Among the movements of the col
ored people of Philadelphia for the
cultivation and improvement of the
race, none has been so successful as
the Progressive Working Men’s
Club, Jocated on Eleventh street,
above Lombard. The club has done
a great deal of good socially for its
members. Its judiciously selected
library, its reading, writing and con
versation rooms have been patronized
to a grest extent, and a savings fund
for the children of the members has
tended to develop thrift.
Successful as the clab has been
socially, it has, however, not been
particalarly so financially. To swell
its funds, a very cnjoyable concert
was given last evening in Musical
Fund llall, Eighth and Locust
streets. An audience of six hundred
Jadies and gentlemen greeted the per
formance. The most interesting event
of the evening wss the Philadelphia
debut of Miss . Vinton Davis, the
accomplished dramatic reader, whose
approaching appearance as a Shaks
perian actress has beer much talked
about. Miss Davis, in her reading
from “Juliet,” showed much bistronic
ability. She is decidedly attractive,
her voice is pleasing and her manner
is takiog. She recived great ap
plause. Among the others on the
programme were I’rofessor A. C.
Brown, Professor E. J. R. Jones,
Signor T. S. Chestnut, ’rofessor L.
L. Brown and the Gilbert family of
eight singers.
Strange,Wasn't It ?
The Courier Journal, on last
Monday, has among its Congregation
al notes, the following :
“ Yesterday morning a colored wo
man entered a fashonable Broadway
church, was shown to 8 good pew, and
when the singing began a handsome
young lady handed her a hymn beok
from which to sing. She remained
through the service.”
Is it not a shame that such a simple
act of christian courtesy, in a christian
community, should be of so much im
portance that it needs must be pub
lished in the newspapers.— Louisville
She may have been subjected to
this outrageous treatment, because of
the absence of “the negro shooter,”
or want of opportunity to apply their
usual courtesy.
The Eighth ward is persistent in
their demand for a representative
delegate to the State Convention.
Description by an Occasional Cor
respondent of the Journal.
Special to STATE J onm.
Dover, the capital of Delaware, is
situated in the center of the slate
and on the banks of the beautiful
winding St. Jones’ creek. It is a
town of about 3,500 population, de
spite its smallness it does credit to
“The diminitive state’’ which it rep
represents. The visitor is highly
pleased at the regularly laid streets
and fine fair grounds; while two
hotels, a grand college and its post
office come in for their share of ad
miration. In the center of the city
is a small oblong park about one and
a half acres in area, and commonly
is called the “‘green,” around the out
side of the park are placed the pub
lic and state buildings. Of these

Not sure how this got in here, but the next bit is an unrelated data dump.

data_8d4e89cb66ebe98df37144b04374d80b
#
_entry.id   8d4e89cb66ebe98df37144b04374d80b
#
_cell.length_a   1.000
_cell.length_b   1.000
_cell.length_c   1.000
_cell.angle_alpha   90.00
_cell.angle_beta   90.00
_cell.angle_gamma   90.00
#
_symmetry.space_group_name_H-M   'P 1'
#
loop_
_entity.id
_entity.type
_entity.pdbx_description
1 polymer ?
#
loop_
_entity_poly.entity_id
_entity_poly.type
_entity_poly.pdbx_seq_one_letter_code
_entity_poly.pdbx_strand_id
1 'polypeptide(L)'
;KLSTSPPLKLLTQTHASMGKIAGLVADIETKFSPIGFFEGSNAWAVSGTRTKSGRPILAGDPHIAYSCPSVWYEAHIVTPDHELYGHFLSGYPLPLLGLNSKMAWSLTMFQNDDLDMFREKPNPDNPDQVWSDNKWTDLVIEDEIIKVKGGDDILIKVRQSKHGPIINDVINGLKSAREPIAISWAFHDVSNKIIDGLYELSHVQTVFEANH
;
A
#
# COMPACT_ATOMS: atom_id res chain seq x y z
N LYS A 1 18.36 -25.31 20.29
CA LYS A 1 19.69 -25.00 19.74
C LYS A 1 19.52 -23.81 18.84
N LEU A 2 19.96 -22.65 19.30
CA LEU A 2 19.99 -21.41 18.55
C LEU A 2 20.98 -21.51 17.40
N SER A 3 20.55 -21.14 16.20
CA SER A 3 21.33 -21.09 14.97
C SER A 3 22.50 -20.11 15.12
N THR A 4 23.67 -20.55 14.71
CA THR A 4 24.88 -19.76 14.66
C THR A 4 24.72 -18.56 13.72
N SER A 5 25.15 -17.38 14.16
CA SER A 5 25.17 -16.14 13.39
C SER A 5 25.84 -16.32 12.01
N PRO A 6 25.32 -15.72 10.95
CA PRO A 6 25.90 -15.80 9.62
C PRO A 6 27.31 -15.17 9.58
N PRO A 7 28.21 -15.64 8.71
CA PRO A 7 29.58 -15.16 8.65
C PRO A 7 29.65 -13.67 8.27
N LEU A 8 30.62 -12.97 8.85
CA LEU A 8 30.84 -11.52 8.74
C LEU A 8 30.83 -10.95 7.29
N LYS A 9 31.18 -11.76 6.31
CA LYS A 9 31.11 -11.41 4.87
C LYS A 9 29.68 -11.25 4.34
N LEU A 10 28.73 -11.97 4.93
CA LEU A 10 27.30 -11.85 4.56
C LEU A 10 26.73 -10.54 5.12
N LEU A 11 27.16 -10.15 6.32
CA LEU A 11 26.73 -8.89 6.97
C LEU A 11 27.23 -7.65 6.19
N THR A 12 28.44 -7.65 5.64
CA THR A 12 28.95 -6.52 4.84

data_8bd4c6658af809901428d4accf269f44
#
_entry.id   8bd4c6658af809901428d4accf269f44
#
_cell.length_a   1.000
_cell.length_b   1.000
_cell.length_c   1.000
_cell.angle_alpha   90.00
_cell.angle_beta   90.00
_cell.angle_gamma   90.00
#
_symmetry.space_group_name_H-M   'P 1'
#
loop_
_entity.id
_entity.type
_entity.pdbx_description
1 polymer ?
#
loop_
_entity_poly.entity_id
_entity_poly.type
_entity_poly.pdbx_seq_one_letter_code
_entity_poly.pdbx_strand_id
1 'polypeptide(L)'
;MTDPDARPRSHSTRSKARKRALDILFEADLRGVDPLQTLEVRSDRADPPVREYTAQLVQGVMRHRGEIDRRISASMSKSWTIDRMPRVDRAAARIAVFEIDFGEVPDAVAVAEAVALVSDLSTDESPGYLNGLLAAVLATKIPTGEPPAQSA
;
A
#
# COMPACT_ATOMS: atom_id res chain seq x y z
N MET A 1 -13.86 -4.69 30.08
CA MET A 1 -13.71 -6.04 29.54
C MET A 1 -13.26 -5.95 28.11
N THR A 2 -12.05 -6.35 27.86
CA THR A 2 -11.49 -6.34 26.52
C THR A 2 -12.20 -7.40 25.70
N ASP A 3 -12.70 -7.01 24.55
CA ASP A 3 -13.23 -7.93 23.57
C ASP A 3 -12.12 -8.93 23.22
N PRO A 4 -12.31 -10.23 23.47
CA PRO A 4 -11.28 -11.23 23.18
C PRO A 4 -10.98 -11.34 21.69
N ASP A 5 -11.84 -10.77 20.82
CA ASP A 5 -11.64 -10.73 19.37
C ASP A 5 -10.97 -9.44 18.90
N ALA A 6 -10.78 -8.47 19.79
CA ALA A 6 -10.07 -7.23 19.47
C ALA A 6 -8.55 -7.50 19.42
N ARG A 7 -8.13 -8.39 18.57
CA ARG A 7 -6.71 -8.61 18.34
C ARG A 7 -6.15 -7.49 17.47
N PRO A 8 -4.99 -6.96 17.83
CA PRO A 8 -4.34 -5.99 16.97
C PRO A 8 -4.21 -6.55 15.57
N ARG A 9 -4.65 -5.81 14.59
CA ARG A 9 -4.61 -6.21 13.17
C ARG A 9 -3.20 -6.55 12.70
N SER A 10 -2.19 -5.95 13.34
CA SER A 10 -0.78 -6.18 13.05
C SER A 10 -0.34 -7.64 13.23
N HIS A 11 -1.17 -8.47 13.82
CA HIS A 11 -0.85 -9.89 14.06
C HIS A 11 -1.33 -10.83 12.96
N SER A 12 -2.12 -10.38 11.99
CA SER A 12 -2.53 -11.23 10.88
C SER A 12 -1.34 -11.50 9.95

the most striking in appearange 18
the court house, which, situated on
the right is a huge structure. This
building contains all the judicial
rooms and legal papers of the State.
To the left is the Capitol, an unim
posing structure, which contains the
Legislative Halls and several law
oftices. The remaining space about
“The Green ” is occupied by sp'endid
l mangions, among which is the Gov
‘ernor’s. Inasmall courtleading from
‘the park is the castelated and classic
jail. Infront ofthe jail is the widely
renowned whipping post, which, ap
parently in signification of its use, is
painted red. Alone it stands and
louder than words warns the trans
gressor of his danger. The culprit
is made to “hug the post” and in
this position is locked to it. Upon
his bared back the sheriff gives the '
stinging lash with cat-o’-nine tails;
while the deputy does the counting,
The cries for mercy and lacerated
back to the' observer seem a heart
sickening cruelty, but this punish
ment is a case in which ‘the end
justified the means.” For in the
whole State of Delaware there is not
one-third of the crime which is per
petrated in any city of over 20,000
population in Pennsylvania. Besides
2 whipping the culprit is disfranctised
and while he remains in the State is
compelled to wear the rogue’s jacket.
It is needless to say that itis worn no
longer than it takes to cover the 9
miles which separates Dover from
Maryland.- Such is Dover and the
whipping pest.
-— @ -——
A Proposed Colored Colony.
Ricumono, Va., March 7.—The
resolution recently introduced in the
Virginia senate by Mr. Kerner, in
quiring into the expediency of estab
lishing an experimental colony for
colored people, has attracted very
general attention. Mr. Kerner has
received letters from many promi
nent men in different parts of the
country, especially from the north,
approving the project. Among these
correspondents are one or two gen
tlemen who have been long engaged
in missionary work in Africa. One
of them expresses the opinion that,
if Mr. Kerner’s project is carried out
the colony ought to be established
in Africa, where he thinks the col
ored people would not only develop
the country, but would in time make
such a colony profitable to the com
mercial interests of the country.
This correspondent claims that the
establishment of such a colony meets
the approval of many of the most in
telligent colored men of this country.
The plan, however, does not meet
with interest among the colored race
in this section. The resolution has
not yet been called up by its author,
and does not seem likely to be soon.
Re-organization of the City Ex
ecutive Committee.
Last Saturday night the newly
elected Executjve Committee met in
the Grand Jury room and organized
for the ensuing year. The contest
for the chairmanship between Harry
Hershey, of the Third ward, Jacob
Sparrow, of the First ward, and W.
H. Smith, of the Fifth, was a spirited
one, which took four ballots to decide.
Mr. Smith carried off the honor.
The Secretaryship went to Mr.
E. W. S. Parthemore. 'We should
like to have seen the foremr
Secretary, Mr. George Galbraith, re
tained, as he was not only eflicient,
bat is an active worker. Mr. Smith,
the new chairman, is a gentleman of
ability, and has had years of practical
experience as a political worker, and
may be depended upon to wage a
vigorous and unrelenting war upon
the common enemy.
Stetson’s Fifth Avenueopera company,
of New York, consisting of fifty people
with their cwn grand orchestra and a
whole load of new and elegant scenery,